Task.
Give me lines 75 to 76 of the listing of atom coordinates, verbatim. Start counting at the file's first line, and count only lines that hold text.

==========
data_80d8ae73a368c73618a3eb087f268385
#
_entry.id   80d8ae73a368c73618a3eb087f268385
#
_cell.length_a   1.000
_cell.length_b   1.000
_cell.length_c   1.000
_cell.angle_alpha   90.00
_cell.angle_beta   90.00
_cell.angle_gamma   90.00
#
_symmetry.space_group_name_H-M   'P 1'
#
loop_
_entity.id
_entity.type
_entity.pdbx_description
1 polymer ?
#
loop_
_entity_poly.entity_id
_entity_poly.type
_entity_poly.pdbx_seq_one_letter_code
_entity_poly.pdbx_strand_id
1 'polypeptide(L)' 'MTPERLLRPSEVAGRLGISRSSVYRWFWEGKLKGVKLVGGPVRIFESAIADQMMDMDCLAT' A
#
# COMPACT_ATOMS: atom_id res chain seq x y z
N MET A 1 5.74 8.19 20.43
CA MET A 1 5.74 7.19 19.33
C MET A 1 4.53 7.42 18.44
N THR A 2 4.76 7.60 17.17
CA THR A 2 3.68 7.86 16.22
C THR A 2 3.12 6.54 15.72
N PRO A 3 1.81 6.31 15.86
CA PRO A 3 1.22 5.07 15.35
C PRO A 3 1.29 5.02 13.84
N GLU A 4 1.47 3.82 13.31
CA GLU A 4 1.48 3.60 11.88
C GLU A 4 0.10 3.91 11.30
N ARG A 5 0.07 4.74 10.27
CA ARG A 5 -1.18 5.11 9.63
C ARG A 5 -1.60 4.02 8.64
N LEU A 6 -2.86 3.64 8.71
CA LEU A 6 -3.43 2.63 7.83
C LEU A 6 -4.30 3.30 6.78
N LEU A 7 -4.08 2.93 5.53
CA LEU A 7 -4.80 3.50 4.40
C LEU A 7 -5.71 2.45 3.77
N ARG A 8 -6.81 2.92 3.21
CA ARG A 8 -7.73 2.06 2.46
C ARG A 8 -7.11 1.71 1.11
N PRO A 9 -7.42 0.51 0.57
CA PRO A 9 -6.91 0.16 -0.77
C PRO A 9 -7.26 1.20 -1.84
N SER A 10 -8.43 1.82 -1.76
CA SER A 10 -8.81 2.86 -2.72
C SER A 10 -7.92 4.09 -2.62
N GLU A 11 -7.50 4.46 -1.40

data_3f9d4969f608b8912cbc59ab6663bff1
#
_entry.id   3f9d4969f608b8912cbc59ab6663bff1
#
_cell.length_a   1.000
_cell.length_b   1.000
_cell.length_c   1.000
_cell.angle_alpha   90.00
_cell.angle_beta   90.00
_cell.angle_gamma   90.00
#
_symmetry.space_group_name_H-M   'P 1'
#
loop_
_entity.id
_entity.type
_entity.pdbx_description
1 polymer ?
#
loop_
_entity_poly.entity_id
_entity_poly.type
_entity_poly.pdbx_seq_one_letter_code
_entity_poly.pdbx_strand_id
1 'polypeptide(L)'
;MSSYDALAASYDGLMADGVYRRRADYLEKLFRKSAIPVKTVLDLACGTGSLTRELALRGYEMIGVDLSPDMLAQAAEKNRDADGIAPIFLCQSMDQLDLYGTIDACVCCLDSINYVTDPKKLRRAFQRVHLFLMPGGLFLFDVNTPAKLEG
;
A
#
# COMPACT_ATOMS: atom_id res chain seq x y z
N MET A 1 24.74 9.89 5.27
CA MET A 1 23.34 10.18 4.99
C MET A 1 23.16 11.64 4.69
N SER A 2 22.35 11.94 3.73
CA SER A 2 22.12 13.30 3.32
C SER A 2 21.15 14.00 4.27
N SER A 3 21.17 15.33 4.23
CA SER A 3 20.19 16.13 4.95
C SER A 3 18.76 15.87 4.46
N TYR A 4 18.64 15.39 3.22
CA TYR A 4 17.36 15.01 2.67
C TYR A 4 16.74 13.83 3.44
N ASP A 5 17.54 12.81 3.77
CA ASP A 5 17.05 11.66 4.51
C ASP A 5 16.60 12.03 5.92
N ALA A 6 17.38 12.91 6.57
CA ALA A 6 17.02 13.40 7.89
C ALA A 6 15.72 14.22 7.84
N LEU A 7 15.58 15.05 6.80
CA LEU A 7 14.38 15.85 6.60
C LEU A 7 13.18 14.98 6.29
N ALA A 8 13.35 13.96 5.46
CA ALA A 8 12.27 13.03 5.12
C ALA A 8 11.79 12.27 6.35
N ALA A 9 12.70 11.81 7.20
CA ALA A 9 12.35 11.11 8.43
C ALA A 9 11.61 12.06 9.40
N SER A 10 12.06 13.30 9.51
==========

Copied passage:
_entity.pdbx_description
1 polymer ?